US: Man guilty of church fire surrenders

Michael Jacques is convicted of burning down a Massachusetts church in 2008.

Last Updated: Apr 16, 2011, 12:35 PM IST

Springfield: A 26-year-old man convicted of burning down a predominantly black Massachusetts church shortly after President Barack Obama`s election insisted on his innocence on Friday before surrendering to US marshals to be detained until sentencing.

A federal court jury found Michael Jacques guilty on Thursday in connection with the burning of the Macedonia Church of God in Christ in Springfield, a crime that prosecutors called an angry act of racism.

After the verdicts, a judge revoked Jacques` bond and ordered him to surrender by noon Friday at US District Court in Springfield. He plans to appeal the convictions.

"I am sorry that that did happen," Jacques told reporters in front of the courthouse on Friday, referring to the fire. "I obviously didn`t do it. My heart does go out to those people. But I am innocent, and I will appeal, and justice will prevail."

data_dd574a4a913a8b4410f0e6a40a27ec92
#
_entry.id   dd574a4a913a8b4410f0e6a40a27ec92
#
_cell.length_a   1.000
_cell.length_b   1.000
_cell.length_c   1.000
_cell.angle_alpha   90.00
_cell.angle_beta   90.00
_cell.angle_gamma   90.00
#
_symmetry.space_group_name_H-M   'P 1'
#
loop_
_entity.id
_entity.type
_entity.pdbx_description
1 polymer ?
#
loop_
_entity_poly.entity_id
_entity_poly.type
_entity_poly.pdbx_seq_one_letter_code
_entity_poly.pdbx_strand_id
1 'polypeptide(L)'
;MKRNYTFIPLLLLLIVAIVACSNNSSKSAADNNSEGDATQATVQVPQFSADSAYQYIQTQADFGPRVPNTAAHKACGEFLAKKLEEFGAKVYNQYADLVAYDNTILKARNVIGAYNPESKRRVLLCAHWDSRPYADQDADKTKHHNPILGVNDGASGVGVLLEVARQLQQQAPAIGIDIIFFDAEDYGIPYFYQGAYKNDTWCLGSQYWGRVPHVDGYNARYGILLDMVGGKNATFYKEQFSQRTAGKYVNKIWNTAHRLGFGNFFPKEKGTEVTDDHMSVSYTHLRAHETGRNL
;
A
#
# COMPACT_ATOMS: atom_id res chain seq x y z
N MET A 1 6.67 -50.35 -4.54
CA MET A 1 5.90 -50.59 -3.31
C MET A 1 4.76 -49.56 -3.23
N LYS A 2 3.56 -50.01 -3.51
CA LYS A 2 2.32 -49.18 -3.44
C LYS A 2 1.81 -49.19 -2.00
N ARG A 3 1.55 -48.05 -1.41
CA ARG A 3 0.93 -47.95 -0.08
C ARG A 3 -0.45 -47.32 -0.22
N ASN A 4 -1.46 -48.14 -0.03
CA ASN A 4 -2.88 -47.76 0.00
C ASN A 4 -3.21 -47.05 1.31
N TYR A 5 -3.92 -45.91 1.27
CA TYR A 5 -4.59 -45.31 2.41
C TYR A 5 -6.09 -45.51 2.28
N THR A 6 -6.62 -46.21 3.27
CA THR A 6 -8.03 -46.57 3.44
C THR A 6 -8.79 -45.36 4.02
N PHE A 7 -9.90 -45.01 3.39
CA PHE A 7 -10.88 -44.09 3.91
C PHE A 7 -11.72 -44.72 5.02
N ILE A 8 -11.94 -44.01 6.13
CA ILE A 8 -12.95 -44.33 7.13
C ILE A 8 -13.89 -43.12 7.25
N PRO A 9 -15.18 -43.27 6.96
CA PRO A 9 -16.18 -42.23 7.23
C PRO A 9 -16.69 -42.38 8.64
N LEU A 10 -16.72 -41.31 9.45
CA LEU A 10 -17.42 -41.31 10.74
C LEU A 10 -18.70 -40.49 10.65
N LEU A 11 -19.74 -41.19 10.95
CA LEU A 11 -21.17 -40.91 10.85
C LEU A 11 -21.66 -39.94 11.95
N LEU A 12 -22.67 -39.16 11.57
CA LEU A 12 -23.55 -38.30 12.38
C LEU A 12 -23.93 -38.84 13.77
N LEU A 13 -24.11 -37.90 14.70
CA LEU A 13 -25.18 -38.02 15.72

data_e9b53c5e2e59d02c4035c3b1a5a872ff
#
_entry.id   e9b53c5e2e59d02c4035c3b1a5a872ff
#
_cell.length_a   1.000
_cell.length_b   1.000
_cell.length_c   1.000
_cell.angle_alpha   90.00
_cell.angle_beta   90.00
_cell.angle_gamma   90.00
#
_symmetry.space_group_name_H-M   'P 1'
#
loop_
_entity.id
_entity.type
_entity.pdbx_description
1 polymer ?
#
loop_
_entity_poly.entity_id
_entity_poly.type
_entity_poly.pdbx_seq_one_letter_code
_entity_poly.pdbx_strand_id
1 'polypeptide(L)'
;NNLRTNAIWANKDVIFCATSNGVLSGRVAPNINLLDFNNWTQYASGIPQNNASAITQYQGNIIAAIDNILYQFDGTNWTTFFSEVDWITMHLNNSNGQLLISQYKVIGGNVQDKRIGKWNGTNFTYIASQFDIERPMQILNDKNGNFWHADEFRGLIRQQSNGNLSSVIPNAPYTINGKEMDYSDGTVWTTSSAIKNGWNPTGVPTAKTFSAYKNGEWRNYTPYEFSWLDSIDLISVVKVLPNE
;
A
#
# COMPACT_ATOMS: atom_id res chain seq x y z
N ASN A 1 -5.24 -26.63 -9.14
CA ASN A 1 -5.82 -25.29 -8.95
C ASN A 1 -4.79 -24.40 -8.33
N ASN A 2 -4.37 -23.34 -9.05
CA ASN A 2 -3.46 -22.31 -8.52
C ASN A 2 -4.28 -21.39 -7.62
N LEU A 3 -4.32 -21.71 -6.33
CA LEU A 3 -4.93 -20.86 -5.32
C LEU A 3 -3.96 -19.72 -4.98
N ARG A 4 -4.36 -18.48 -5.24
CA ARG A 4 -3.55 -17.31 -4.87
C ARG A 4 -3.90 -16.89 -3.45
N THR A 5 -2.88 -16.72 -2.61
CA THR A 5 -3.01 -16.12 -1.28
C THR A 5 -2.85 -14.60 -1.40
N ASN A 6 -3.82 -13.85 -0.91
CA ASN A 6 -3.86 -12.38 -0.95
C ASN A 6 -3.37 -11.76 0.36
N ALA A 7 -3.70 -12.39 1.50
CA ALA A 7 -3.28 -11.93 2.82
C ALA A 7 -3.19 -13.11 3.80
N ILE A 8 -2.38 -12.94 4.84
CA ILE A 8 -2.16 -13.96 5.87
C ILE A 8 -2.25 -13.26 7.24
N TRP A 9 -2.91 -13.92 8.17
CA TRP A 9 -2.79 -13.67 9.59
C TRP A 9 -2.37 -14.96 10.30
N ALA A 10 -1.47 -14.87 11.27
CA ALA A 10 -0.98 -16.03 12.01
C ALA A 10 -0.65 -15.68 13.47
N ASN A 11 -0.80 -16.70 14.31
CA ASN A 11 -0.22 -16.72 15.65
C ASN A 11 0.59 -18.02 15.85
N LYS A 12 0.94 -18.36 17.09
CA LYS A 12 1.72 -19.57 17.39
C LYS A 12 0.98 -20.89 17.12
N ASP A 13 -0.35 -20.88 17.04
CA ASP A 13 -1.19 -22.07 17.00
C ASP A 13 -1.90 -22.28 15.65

Jacques said he spent Thursday night and Friday morning with his ailing father, who suffered a stroke and is hospitalised in critical condition.

Jacques is set to be sentenced on September 15 and faces 10 to 60 years in prison. Federal sentencing guidelines call for a prison term of about 15 years for convictions for conspiracy against civil rights, destruction of religious property and use of fire to commit a felony.

Two of Jacques` friends, Benjamin Haskell and Thomas Gleason, pleaded guilty in connection with the fire. All three men are white and live near the fire site.

Haskell is serving a nine-year prison sentence, and Gleason awaits sentencing.

The church was under construction at the time of the fire, and no one was inside. The congregation, which remains at its longtime King Street home, is nearly finished rebuilding a new church at the same site.

Prosecutors said during closing arguments that Jacques` racism reached the "boiling point" when Obama was elected in 2008. They said he often used racial epithets, expressed anger that minorities were "taking over" the country and once set a dog on a black person.

Jacques again on Friday denied being a racist.

"I`m definitely misunderstood," he said. "I`m just a normal person. I`m not a bad person."

Bureau Report